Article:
Beaches of Uruguay: Punta del Diablo

By Charlie Higgins


A charming beach village with a Bohemian air, Punta del Diablo is a great place to get of the city during your Buenos Aires cultural immersion.

In recent decades, the beaches of Uruguay have grown increasingly popular among Argentines looking for less crowded alternatives to mainstays like Mar del Plata and Villa Gesell, which get truly mobbed during the summer. The most famous of these beaches is Punta del Este, an exclusive peninsula with some of the best beaches in the region.

Further up the coastline approaching Brazil, you’ll find a decidedly more off beat beach community known as Punta del Diablo. This quirky Bohemian enclave is worth visiting and makes for a great short getaway during your Buenos Aires cultural immersion experience.Despite growing development in recent years,Punta del Diablo has a decidedly low-key feel.
Hundreds of small cabañas and ramshackle dwellings can be found within easy walking distance to the beach, and many of these look like they just sprouted up on a whim. Given this largely improvised feeling to the town and its buildings, it’s surprising the extent to which Punta del Diablo has maintained a certain architectural consistency. The countless charming beach shacks with their soft pastels, thatched roofs and Paraguayan hammocks all come together to create a place that is equal parts picturesque and humble.

After tourism, Punta Del Diablo’s second biggest industry is fishing. Don’t expect to find big commercial fishing boats or gourmet sushi clubs, however Fisherman here do things the old fashioned way and sell their daily catches to restaurants and individuals around town. Variety is limited to whatever’s biting that day, which depending on the time of year can be salmon, dogfish, smelt, flounder, hake or shark. Be sure to check out the old fishing boats and pescaderias stationed along Calle de los Pescadores.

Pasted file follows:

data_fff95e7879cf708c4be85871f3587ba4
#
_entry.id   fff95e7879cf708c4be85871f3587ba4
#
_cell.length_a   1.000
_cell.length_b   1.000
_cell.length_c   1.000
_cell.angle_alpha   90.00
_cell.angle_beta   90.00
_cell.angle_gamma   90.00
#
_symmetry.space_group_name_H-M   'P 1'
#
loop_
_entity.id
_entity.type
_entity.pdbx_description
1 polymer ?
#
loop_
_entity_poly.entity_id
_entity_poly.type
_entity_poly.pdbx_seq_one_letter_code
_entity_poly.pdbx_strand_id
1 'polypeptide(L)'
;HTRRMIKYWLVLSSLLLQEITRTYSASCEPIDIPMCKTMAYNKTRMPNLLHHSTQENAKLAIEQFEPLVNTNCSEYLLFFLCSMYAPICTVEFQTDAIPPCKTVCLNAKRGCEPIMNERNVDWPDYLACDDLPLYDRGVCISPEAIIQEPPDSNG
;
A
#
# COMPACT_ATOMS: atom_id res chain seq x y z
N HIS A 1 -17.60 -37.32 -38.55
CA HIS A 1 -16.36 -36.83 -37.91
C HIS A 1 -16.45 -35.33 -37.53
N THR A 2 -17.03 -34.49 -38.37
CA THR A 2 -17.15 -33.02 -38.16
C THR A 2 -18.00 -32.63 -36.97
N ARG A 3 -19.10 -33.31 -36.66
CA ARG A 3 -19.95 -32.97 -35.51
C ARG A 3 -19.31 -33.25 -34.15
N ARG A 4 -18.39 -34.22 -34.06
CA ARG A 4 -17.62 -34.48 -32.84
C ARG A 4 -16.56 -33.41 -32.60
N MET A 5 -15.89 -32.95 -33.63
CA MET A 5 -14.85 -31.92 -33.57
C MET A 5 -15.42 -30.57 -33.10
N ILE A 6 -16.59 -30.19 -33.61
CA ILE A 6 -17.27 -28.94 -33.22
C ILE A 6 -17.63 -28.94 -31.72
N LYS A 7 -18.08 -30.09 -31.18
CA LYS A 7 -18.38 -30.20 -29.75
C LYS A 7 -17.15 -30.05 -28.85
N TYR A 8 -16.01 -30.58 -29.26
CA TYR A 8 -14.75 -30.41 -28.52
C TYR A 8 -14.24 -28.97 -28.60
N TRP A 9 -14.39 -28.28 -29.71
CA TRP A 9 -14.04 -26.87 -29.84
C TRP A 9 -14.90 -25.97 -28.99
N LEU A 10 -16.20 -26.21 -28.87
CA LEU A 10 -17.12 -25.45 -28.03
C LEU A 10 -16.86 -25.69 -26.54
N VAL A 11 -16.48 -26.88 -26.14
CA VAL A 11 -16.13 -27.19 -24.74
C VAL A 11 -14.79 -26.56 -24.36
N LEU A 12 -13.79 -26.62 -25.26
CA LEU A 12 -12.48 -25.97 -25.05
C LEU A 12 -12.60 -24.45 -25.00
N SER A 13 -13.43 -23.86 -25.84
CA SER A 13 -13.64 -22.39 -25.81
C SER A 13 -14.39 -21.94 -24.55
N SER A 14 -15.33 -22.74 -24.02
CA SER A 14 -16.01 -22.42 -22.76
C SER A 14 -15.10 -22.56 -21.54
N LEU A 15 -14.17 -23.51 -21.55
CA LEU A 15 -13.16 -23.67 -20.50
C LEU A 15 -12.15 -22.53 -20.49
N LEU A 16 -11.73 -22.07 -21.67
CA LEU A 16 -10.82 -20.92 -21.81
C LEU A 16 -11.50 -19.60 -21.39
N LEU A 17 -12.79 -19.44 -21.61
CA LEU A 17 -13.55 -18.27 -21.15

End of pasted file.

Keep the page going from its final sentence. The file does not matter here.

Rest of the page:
The two main beaches in Punta del Diablo are Playa Rivero and Playa de La Viuda, both of which can get pretty crowded during high season.If you’re looking for more privacy, head past Playa Rivero to the enormous Playa Grande, which boasts nearly 2 km of uninterrupted coastline. Another good option is to head over to Parque Santa Teresa (45 km from Punta del Diablo), which is home to an impressive Portuguesefort built in 1762. The surrounding Parque Nacional de Santa Teresa offers great walking trails and opportunities to observe local wildlife.

Nighlife in Punta del Diablo can be the highlight of your visit or the biggest letdown, depending on your interests. Downtown offers dozens of laid-back restaurants all offering more or less the same options: chivitos (skirt steak served with ham, cheese and fried egg), hamburgers, calarmari and fish of the day. Don’t expect anything memorable, but it’s all perfectly safe to eat and relatively inexpensive. A number of boliches and bars have cropped up in recent years and are concentrated in a small area behind Playa de La Viuda. Here you’ll find a mix of foreigners, Brazilian partygoers, and Uruguayan jippies selling all kinds of handmade jewelry. Youth hostels scattered throughout the town also host parties and live music events. Ask around for the latest scoop on Punta del Diablo nightlife.

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